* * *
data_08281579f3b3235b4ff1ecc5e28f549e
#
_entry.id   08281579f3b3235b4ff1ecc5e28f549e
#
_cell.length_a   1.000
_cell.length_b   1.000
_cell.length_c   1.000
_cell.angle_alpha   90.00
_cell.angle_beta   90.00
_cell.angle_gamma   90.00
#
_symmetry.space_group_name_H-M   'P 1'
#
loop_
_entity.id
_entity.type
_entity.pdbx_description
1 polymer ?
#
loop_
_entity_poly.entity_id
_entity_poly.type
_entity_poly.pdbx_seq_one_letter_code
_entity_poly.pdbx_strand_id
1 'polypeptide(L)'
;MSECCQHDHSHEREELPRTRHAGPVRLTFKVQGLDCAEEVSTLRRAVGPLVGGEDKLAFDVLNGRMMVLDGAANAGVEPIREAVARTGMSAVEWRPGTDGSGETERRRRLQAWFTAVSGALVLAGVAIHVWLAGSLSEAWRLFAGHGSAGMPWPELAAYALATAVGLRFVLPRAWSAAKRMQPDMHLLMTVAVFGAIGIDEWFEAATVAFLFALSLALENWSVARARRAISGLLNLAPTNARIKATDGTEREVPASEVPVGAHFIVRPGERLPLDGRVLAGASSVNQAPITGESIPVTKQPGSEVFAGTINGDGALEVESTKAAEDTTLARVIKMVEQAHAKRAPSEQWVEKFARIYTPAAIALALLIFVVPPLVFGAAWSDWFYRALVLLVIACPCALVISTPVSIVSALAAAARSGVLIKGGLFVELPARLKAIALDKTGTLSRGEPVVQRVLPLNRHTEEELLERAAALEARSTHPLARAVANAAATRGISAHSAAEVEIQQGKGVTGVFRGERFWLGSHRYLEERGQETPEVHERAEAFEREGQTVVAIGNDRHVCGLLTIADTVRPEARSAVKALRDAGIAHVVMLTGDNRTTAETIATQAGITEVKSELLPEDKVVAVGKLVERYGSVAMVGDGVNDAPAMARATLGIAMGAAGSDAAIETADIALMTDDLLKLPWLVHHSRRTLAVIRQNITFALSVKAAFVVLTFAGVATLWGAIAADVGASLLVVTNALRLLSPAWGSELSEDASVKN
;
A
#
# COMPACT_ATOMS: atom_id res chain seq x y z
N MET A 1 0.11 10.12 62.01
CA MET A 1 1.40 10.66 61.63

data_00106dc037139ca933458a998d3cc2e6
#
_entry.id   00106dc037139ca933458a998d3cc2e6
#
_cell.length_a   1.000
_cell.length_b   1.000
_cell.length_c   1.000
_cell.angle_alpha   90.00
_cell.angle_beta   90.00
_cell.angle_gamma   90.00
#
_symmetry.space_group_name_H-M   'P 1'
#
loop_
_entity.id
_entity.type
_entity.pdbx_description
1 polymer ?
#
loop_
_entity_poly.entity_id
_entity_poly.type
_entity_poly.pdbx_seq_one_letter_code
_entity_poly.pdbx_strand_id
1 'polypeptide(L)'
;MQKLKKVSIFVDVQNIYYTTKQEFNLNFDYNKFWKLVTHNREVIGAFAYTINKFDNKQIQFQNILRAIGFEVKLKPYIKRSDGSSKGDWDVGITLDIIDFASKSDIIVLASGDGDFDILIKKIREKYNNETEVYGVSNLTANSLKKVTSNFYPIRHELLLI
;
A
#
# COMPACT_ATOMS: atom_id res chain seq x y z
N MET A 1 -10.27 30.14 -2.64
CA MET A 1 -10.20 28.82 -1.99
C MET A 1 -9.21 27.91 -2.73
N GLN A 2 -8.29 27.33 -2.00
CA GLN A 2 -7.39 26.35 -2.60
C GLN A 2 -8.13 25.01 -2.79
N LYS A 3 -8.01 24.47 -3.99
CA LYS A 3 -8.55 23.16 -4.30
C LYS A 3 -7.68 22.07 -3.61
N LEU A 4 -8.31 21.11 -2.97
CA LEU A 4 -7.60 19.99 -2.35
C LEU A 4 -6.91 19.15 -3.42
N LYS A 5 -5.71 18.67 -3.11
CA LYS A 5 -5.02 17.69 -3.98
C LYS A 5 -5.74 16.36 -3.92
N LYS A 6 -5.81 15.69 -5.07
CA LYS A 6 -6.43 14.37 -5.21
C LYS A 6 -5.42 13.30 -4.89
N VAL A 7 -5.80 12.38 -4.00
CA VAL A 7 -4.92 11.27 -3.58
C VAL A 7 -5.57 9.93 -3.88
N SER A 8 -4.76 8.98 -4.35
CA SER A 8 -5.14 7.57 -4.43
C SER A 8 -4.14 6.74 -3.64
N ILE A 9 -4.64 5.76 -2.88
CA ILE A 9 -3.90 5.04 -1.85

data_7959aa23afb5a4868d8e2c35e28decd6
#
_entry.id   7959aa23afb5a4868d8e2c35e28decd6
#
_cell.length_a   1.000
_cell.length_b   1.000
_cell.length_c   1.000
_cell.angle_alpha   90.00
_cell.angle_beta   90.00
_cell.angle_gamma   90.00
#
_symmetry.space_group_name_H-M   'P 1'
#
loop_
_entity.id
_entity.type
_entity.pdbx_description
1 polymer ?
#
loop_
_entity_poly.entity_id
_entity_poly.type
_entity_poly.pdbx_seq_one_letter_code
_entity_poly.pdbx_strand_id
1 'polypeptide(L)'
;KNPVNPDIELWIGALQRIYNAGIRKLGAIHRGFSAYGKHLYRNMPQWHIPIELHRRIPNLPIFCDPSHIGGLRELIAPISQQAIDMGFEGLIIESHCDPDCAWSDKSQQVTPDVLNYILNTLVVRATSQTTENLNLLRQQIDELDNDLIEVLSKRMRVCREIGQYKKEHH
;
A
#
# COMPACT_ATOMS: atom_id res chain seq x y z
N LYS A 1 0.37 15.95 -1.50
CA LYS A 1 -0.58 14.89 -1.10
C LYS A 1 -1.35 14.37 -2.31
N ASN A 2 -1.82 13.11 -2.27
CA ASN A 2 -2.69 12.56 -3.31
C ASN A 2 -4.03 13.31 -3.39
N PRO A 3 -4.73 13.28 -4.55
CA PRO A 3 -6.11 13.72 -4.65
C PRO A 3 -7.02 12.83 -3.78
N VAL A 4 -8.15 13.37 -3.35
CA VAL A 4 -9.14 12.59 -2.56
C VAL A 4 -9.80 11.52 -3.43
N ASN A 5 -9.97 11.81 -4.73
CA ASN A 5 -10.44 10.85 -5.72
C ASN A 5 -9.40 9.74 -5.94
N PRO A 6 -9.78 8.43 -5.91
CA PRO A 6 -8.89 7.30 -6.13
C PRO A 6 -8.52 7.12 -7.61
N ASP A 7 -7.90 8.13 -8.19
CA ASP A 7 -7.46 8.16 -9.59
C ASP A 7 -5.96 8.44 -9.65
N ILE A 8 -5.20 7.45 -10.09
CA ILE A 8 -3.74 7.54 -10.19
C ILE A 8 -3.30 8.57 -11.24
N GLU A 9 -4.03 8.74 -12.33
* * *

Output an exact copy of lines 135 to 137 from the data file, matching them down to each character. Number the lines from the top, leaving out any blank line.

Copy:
CA PRO A 6 -8.89 7.30 -6.13
C PRO A 6 -8.52 7.12 -7.61
N ASP A 7 -7.90 8.13 -8.19